• Girls sports team celebrating on the fieldGirls sports team celebrating on the field
  • Children's Orthopedic and Sports Medicine now open in Burlingame and Pleasant HillChildren's Orthopedic and Sports Medicine now open in Burlingame and Pleasant Hill
  • Female Athlete Program Female Athlete Program

Female Athlete Program

US News - Stanford Medicine Children's HealthThe Female Athlete Program provides health care for young female athletes. Our team includes sports medicine doctors, adolescent medicine doctors, physical therapists and athletic trainers. We understand the unique requirements of your child in sports and strive to provide the highest quality care. Our goal is to prevent injuries through education and early diagnosis while treating the complete female athlete and her specific needs across a full range of sports-related conditions.

The female athlete triad

The female athlete triad is a syndrome of three medical conditions: disordered eating, amenorrhea (lack of menstrual periods) and low bone density. This syndrome is often overlooked in physically active young women and can lead to increased risk of fractures and sports injuries. If your child is exhibiting any signs of the triad, she should be evaluated for treatment by our sports medicine team.

Bone health

Athletes usually have higher bone mineral density than less active individuals. However, overtraining and excessive exercise can put bone health at risk. If your child does repetitive, high-impact motions, such as distance runners, he or she is at risk for overtraining. Bone health is also affected by calcium and vitamin D intake, nutritional balance and estrogen. Compromised bone health in young female athletes may lead to small microfractures commonly referred to as stress fractures, which most often occur in the tibia. Along with a risk of stress fractures and bone loss, athletes with amenorrhea and disordered eating patterns are at risk of osteoporosis. Healthy eating habits and appropriate training regimens allow your child to grow in the fittest way possible while also putting her in the best position to achieve her goals in future endeavors.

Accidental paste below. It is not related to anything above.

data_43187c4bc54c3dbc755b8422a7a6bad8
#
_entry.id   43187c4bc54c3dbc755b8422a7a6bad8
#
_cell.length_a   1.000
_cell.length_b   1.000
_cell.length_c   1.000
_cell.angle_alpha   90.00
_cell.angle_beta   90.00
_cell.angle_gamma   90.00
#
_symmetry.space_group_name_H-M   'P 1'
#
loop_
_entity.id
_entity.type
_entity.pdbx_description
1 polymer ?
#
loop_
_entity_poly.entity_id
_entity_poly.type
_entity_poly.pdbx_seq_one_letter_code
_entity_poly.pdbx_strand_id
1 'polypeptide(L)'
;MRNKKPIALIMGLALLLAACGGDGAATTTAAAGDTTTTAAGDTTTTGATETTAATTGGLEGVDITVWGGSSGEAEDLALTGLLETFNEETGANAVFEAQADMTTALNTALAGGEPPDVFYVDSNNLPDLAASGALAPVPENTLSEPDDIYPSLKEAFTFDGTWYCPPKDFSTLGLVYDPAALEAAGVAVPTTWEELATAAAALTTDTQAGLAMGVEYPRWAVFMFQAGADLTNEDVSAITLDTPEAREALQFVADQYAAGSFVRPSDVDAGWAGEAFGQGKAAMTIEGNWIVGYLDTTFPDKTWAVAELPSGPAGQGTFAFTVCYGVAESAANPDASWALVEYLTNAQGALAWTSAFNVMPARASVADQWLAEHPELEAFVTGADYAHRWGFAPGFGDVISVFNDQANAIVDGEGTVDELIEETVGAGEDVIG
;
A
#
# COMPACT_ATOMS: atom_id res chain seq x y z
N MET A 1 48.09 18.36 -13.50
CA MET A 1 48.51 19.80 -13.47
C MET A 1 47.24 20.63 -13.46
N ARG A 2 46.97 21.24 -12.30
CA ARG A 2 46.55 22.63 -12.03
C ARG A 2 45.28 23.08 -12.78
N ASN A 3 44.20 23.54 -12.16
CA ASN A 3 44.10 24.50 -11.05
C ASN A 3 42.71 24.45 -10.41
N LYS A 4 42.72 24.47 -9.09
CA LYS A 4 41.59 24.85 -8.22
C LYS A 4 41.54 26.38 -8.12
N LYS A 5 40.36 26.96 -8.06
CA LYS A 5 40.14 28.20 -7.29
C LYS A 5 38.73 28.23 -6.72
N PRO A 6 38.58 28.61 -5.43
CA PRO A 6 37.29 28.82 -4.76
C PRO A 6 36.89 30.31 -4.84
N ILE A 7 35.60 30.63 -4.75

Nutrition and the female athlete

Eating a proper amount of healthy calories each day optimizes your child’s ability to perform and prevent injuries. Your child also must take in a certain amount of protein, vegetables, carbohydrates, calcium and vitamin D to improve muscle function and decrease risk of stress fractures, infection and inflammation. Our doctors and nutritionists can help craft an individualized dietary plan to optimize the your child’s performance.

Eating disorders

There are two primary eating disorders, anorexia nervosa and bulimia nervosa. A refusal to maintain a minimally normal body weight is known as anorexia nervosa. Bulimia nervosa is characterized as recurring incidents of binge eating, followed by inappropriate compensatory behaviors such as excessive exercise, self-induced vomiting and misuse of medications. Disordered eating in athletes has serious consequences. It can contribute to nutritional deficits and directly affect your child’s ability to build bone, maintain muscle mass and recover from injury. When your child’s body is low on fuel, it can lead to an inability to concentrate and a loss of overall strength.


Amenorrhea can be caused by a variety of things. Most often, female athletes develop functional hypothalamic amenorrhea due to a combination of exercise and stress. Amenorrhea leads to an estrogen deficiency, which increases the risk of stress fractures, especially in active females.

Concussions and sport safety

Women are more than twice as likely to get a head injury than men playing the same sport. Our team of sports medicine doctors and athletic trainers correctly diagnose and manage concussions to allow a timely and safe return to sports. We also offer pre- and post- concussion neurocognitive testing. 

Keeping Young Female Athletes Healthy

Female athlete podcastPlay

Young female athletes have a unique set of medical needs. In this podcast, pediatric sports medicine specialists Dr. Emily Kraus and Dr. Kevin Shea discuss how to keep female athletes healthy.

Listen here >